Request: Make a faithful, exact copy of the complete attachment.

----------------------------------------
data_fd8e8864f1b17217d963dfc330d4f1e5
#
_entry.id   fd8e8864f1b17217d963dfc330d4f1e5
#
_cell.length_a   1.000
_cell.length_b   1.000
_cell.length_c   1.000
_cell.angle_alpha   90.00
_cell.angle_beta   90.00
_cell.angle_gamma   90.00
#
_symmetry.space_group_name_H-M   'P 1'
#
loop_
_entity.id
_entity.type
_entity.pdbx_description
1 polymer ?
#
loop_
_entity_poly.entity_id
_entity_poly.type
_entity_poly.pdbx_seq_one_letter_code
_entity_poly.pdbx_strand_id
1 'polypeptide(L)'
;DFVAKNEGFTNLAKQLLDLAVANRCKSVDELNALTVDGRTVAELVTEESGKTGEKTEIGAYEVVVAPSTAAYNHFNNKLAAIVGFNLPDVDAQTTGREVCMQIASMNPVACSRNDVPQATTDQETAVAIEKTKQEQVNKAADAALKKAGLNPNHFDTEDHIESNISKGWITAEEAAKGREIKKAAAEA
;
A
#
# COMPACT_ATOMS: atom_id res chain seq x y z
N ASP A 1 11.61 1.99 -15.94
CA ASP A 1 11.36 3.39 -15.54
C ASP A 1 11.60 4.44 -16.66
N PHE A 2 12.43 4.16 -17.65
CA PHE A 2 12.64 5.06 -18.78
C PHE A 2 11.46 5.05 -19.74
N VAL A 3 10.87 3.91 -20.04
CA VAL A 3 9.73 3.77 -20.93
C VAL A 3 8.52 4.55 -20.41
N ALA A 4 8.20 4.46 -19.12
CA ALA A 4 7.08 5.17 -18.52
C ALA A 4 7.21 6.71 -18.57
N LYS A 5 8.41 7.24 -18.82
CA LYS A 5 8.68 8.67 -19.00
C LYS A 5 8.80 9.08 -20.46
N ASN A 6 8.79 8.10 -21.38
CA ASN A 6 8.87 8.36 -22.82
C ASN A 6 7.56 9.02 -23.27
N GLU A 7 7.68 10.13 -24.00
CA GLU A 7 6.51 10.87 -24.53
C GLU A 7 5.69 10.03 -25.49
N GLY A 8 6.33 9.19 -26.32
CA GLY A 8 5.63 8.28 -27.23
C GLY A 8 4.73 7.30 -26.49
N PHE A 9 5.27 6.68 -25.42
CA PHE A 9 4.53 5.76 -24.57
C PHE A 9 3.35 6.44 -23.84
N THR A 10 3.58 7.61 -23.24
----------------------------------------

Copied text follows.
data_fd8e8864f1b17217d963dfc330d4f1e5
#
_entry.id   fd8e8864f1b17217d963dfc330d4f1e5
#
_cell.length_a   1.000
_cell.length_b   1.000
_cell.length_c   1.000
_cell.angle_alpha   90.00
_cell.angle_beta   90.00
_cell.angle_gamma   90.00
#
_symmetry.space_group_name_H-M   'P 1'
#
loop_
_entity.id
_entity.type
_entity.pdbx_description
1 polymer ?
#
loop_
_entity_poly.entity_id
_entity_poly.type
_entity_poly.pdbx_seq_one_letter_code
_entity_poly.pdbx_strand_id
1 'polypeptide(L)'
;DFVAKNEGFTNLAKQLLDLAVANRCKSVDELNALTVDGRTVAELVTEESGKTGEKTEIGAYEVVVAPSTAAYNHFNNKLAAIVGFNLPDVDAQTTGREVCMQIASMNPVACSRNDVPQATTDQETAVAIEKTKQEQVNKAADAALKKAGLNPNHFDTEDHIESNISKGWITAEEAAKGREIKKAAAEA
;
A
#
# COMPACT_ATOMS: atom_id res chain seq x y z
N ASP A 1 11.61 1.99 -15.94
CA ASP A 1 11.36 3.39 -15.54
C ASP A 1 11.60 4.44 -16.66
N PHE A 2 12.43 4.16 -17.65
CA PHE A 2 12.64 5.06 -18.78
C PHE A 2 11.46 5.05 -19.74
N VAL A 3 10.87 3.91 -20.04
CA VAL A 3 9.73 3.77 -20.93
C VAL A 3 8.52 4.55 -20.41
N ALA A 4 8.20 4.46 -19.12
CA ALA A 4 7.08 5.17 -18.52
C ALA A 4 7.21 6.71 -18.57
N LYS A 5 8.41 7.24 -18.82
CA LYS A 5 8.68 8.67 -19.00
C LYS A 5 8.80 9.08 -20.46
N ASN A 6 8.79 8.10 -21.38
CA ASN A 6 8.87 8.36 -22.82
C ASN A 6 7.56 9.02 -23.27
N GLU A 7 7.68 10.13 -24.00
CA GLU A 7 6.51 10.87 -24.53
C GLU A 7 5.69 10.03 -25.49
N GLY A 8 6.33 9.19 -26.32
CA GLY A 8 5.63 8.28 -27.23
C GLY A 8 4.73 7.30 -26.49
N PHE A 9 5.27 6.68 -25.42
CA PHE A 9 4.53 5.76 -24.57
C PHE A 9 3.35 6.44 -23.84
N THR A 10 3.58 7.61 -23.24